Our unit "used to" routinely check glucosticks after birth but now we don't. We are very diligent (at least try to be) about the pain inflicted upon the newborns in that "golden hour" after birth. Babies that have been "on the admit table" having lines inserted etc. for more than an hour will have a glucostick done, I.D.D.M's will as well. Furthermore, we would check S.G.A's and L.G.A's in the first hour but anything "regular" gets done at the bedside in or around 2 hours of age. We are into giving sucrose....anyone else do that?
  9. by   BETSRN
    Quote from J-me-RN
    We get a glucose on all of our babies in the nursery when they first come in. Our pediatricians all have different blood sugar orders for LGA, SGA, diabetic moms...
    Maybe your manager could get that changed. If these peds are all giving you different standards, then they are NOT (ANY of them) following their own academy's guidelines. If you check the AAP's polict statement, you will see that routine glucose testing is no longer suggested. It results in so many totally unnecessary heelsticks and can really screw up the breastfeeding as well.

    My guess is (no offenswe here) that if you are routinely doing glucose checks, then you are probably doing other procedures that are outmoded and that interfere with babies and mothers being together (like baths away from the bedside and babies in holding nurseries.

    You might like it if your manager got some of your unnecessary protocols changed.
  10. by   J-me-RN
    Quote from BETSRN
    Maybe your manager could get that changed. If these peds are all giving you different standards, then they are NOT (ANY of them) following their own academy's guidelines. If you check the AAP's polict statement, you will see that routine glucose testing is no longer suggested. It results in so many totally unnecessary heelsticks and can really screw up the breastfeeding as well.

    My guess is (no offenswe here) that if you are routinely doing glucose checks, then you are probably doing other procedures that are outmoded and that interfere with babies and mothers being together (like baths away from the bedside and babies in holding nurseries.

    You might like it if your manager got some of your unnecessary protocols changed.
    You are correct. We do have a nursery and we do the baths in that nursery. I do not agree fully with this but that is how they do it at this facility. We have seperate L&D and PP units. When more comes over to PP the baby goes to the nursery of about 1 1/2 hours to 2 hours sometimes more depending on their temps. And mom gets to sit in her room and wait for her new baby. I really can't get over how many mother's actually want their infant to be taken to the nursery. I work night shift and some night the nursery is just bursting at the seams.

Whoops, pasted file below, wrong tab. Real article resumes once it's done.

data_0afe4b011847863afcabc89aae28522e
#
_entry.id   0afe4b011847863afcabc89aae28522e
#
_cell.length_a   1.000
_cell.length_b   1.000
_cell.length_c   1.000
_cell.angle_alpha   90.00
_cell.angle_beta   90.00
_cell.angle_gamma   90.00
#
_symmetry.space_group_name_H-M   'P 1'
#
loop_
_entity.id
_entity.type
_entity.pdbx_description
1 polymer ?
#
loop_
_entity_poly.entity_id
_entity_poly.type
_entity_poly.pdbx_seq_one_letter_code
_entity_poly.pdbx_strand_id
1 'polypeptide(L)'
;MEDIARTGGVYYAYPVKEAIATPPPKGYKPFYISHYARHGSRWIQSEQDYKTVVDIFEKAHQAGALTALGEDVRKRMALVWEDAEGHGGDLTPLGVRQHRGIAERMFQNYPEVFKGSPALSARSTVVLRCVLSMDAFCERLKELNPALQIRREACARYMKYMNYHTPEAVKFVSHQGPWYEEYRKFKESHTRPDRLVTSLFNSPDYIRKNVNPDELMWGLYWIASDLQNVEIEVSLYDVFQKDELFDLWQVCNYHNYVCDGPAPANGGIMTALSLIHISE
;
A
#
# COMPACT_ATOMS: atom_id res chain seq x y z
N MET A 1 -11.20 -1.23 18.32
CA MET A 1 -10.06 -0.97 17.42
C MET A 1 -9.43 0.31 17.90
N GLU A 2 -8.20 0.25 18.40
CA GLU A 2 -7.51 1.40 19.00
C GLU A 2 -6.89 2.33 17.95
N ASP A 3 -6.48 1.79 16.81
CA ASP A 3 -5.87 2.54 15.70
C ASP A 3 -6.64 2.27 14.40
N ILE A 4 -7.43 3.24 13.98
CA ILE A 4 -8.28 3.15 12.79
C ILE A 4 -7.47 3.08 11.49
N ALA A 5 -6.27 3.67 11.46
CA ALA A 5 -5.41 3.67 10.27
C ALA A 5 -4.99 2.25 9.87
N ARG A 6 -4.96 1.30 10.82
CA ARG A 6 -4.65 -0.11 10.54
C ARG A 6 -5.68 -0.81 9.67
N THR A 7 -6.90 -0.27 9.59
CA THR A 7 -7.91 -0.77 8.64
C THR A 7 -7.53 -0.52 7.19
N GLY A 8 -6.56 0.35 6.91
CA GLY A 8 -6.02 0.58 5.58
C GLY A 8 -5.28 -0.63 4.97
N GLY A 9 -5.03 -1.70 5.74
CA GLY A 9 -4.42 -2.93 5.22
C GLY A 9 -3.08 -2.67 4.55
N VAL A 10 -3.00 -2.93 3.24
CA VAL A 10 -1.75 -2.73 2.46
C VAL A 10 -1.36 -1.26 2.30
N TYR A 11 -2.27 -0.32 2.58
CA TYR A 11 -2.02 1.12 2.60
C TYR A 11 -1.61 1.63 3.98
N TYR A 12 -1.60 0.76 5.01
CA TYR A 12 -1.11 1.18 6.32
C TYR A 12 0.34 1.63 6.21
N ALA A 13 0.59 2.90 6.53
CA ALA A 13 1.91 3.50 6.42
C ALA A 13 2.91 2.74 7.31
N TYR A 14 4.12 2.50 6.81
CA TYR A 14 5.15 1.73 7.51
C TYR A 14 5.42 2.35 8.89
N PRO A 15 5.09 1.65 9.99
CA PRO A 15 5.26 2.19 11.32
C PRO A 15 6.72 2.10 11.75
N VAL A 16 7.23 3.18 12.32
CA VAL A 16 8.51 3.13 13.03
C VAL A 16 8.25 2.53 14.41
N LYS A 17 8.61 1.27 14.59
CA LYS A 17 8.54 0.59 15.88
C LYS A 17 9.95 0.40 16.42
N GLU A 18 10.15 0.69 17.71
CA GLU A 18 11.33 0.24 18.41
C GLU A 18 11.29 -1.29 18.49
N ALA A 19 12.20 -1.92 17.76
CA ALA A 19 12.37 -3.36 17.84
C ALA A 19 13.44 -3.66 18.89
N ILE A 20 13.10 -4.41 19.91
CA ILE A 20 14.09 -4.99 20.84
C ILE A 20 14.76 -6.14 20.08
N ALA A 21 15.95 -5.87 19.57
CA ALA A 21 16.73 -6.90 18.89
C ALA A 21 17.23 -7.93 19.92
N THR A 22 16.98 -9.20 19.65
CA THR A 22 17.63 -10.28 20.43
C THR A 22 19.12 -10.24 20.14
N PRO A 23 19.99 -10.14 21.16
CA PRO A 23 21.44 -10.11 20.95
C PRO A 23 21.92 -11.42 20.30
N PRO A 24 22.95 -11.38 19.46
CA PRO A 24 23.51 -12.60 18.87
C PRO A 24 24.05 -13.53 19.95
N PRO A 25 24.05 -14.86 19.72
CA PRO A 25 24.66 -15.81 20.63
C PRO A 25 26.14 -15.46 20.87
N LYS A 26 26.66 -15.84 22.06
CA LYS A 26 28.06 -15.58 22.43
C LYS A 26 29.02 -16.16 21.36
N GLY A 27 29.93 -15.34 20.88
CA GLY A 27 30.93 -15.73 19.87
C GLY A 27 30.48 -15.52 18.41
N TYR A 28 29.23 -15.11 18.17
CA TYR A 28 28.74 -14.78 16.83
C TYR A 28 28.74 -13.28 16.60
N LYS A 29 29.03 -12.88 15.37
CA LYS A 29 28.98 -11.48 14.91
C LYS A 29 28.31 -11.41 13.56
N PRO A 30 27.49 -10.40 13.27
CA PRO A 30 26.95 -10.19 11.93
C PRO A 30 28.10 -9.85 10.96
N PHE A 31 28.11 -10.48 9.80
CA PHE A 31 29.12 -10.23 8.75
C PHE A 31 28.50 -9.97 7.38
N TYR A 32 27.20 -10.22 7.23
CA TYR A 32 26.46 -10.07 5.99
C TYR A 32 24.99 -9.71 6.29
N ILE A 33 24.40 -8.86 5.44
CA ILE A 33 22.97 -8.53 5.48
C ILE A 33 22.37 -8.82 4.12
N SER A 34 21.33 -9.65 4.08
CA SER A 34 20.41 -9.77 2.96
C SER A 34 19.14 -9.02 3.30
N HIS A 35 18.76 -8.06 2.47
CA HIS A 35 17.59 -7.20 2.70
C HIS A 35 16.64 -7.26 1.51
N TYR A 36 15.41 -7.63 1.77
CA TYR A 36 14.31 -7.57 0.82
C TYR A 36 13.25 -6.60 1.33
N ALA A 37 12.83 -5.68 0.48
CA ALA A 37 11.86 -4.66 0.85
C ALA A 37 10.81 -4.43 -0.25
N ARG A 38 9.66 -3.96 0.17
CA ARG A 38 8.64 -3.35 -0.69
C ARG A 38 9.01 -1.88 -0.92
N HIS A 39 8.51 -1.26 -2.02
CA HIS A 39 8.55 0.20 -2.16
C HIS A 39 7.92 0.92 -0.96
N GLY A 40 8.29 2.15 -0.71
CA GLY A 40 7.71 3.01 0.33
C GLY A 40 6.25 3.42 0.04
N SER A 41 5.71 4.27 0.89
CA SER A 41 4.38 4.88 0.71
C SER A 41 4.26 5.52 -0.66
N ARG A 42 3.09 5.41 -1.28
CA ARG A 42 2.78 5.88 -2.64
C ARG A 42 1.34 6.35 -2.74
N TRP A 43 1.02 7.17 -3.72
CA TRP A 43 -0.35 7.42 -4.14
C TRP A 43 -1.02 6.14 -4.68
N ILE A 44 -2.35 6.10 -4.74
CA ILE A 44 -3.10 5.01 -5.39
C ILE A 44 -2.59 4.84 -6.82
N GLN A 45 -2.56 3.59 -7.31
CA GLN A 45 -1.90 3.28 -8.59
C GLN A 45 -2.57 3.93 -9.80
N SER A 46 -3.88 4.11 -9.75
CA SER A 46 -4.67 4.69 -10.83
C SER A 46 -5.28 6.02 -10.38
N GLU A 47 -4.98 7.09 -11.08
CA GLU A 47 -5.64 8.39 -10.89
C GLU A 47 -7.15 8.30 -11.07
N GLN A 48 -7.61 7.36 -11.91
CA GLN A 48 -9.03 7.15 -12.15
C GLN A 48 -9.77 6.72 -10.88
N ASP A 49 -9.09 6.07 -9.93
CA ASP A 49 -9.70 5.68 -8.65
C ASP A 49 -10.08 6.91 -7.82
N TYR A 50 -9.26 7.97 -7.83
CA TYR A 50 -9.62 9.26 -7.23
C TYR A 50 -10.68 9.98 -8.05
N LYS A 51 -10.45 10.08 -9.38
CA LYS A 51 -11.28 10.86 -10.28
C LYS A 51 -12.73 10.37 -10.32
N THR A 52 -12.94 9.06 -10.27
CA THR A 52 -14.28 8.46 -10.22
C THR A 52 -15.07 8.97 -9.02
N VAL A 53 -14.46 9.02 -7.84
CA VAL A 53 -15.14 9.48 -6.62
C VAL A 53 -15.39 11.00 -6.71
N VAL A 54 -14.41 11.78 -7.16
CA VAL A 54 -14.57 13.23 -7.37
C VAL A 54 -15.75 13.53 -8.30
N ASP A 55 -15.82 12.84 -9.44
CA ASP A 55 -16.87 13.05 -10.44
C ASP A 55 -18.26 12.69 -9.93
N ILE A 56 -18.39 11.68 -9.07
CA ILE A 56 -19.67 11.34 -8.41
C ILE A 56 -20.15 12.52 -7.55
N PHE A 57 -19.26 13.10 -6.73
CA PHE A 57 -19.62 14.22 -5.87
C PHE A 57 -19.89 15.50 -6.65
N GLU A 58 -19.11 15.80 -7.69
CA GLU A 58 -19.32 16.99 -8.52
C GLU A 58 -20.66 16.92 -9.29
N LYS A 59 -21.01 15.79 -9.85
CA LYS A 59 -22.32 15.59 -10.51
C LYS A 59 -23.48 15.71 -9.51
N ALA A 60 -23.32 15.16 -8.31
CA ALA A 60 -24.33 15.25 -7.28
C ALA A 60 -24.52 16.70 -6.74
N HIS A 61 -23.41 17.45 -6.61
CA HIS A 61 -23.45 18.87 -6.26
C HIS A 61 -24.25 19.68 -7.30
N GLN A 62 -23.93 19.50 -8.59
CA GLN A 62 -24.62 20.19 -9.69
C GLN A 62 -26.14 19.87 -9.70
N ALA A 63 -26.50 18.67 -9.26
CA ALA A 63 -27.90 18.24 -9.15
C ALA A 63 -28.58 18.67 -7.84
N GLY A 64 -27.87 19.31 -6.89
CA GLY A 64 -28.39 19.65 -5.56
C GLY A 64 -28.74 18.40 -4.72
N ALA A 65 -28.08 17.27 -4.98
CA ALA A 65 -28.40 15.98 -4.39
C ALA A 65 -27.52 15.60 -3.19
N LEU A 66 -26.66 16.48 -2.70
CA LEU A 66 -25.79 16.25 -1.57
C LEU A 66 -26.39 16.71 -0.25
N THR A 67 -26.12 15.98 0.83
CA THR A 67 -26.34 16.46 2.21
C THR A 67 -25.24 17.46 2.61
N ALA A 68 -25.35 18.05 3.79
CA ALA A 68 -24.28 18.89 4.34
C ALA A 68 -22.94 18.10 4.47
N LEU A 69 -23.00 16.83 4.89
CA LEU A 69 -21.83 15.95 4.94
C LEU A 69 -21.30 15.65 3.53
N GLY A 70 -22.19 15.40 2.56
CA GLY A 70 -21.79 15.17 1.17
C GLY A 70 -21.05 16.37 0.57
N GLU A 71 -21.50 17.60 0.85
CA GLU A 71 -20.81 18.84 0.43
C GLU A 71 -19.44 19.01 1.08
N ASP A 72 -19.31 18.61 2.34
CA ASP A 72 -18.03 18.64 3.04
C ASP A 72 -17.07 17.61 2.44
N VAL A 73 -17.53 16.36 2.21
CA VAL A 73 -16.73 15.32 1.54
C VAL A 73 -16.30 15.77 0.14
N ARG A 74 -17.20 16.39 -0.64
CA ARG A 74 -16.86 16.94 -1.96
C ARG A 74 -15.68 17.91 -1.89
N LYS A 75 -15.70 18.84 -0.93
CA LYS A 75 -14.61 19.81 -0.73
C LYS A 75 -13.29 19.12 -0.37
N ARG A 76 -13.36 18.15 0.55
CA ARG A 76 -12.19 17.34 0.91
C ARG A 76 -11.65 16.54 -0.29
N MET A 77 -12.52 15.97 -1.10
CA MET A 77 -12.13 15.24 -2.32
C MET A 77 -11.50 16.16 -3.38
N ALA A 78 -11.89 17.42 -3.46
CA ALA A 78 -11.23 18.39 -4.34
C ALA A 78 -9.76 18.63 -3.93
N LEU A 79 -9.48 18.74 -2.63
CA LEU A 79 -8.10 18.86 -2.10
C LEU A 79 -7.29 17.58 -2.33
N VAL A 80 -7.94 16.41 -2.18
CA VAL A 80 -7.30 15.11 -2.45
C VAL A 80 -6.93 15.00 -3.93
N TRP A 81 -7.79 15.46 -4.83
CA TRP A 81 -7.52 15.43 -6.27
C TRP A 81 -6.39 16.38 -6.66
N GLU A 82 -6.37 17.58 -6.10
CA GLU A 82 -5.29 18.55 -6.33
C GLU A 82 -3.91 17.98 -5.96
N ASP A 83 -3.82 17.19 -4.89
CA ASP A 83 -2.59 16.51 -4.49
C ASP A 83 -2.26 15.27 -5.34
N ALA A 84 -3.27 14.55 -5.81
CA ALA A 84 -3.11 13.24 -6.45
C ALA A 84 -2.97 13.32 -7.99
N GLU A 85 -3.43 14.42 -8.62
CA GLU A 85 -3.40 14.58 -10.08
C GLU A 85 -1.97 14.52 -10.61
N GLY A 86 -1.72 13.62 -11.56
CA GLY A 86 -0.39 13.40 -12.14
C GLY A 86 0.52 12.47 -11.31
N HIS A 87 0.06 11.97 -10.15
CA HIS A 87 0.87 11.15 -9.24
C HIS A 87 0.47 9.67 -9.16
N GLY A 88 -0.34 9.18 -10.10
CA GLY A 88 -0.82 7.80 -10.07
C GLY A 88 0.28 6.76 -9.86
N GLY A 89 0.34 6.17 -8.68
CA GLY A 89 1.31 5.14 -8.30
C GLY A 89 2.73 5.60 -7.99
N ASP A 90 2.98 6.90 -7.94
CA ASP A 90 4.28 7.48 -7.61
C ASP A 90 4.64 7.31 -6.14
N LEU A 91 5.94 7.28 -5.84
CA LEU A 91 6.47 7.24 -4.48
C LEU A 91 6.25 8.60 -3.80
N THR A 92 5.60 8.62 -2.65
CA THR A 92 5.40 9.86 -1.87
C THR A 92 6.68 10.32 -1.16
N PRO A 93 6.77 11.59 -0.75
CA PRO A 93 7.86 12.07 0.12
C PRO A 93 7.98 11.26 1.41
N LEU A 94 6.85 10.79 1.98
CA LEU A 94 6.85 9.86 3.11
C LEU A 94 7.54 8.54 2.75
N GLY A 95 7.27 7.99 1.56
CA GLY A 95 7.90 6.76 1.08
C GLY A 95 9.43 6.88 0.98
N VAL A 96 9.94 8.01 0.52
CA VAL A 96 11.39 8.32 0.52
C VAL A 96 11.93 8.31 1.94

11. by   jvcrn
    Quote from J-me-RN
    You are correct. We do have a nursery and we do the baths in that nursery. I do not agree fully with this but that is how they do it at this facility. We have seperate L&D and PP units. When more comes over to PP the baby goes to the nursery of about 1 1/2 hours to 2 hours sometimes more depending on their temps. And mom gets to sit in her room and wait for her new baby. I really can't get over how many mother's actually want their infant to be taken to the nursery. I work night shift and some night the nursery is just bursting at the seams.
    Keeping babies with mom and out of the nursery is often in how you approach the subject. Research indicates moms actually rest better with baby in the room with them.
    As for glucose checks: follow the pernatal guidelines published in the 5th edition by the AAP/ACOG, guidelines for perinatal care
    Change is hard for many nurses and MD's. The bennefits to the families we care for are worth the extra effort to promote the change.
  12. by   SmilingBluEyes
    When I worked in a hospital that had separate PP and L and D, the baby NEVER left mom's arms, period, unless baby or mom were sick. Just cause units are separate, is no reason to warehouse babies in nurseries who are healthy, for any reason.
  13. by   parteiranagua
    Quote from SmilingBluEyes
    When I worked in a hospital that had separate PP and L and D, the baby NEVER left mom's arms, period, unless baby or mom were sick. Just cause units are separate, is no reason to warehouse babies in nurseries who are healthy, for any reason.
    Thre is no reason to stick bb at birth. encourage breastfeeding frequently (q2hrs) (or glucose water) and early when mom is still in bed!!!! no low sugar will show up..
    protocol should be sticks for bb more than 8lbs or from mom who was gdm non controlled by diet or under insulin. sga and premiees should be watched closely though..
    Ginny DOULA RN SNM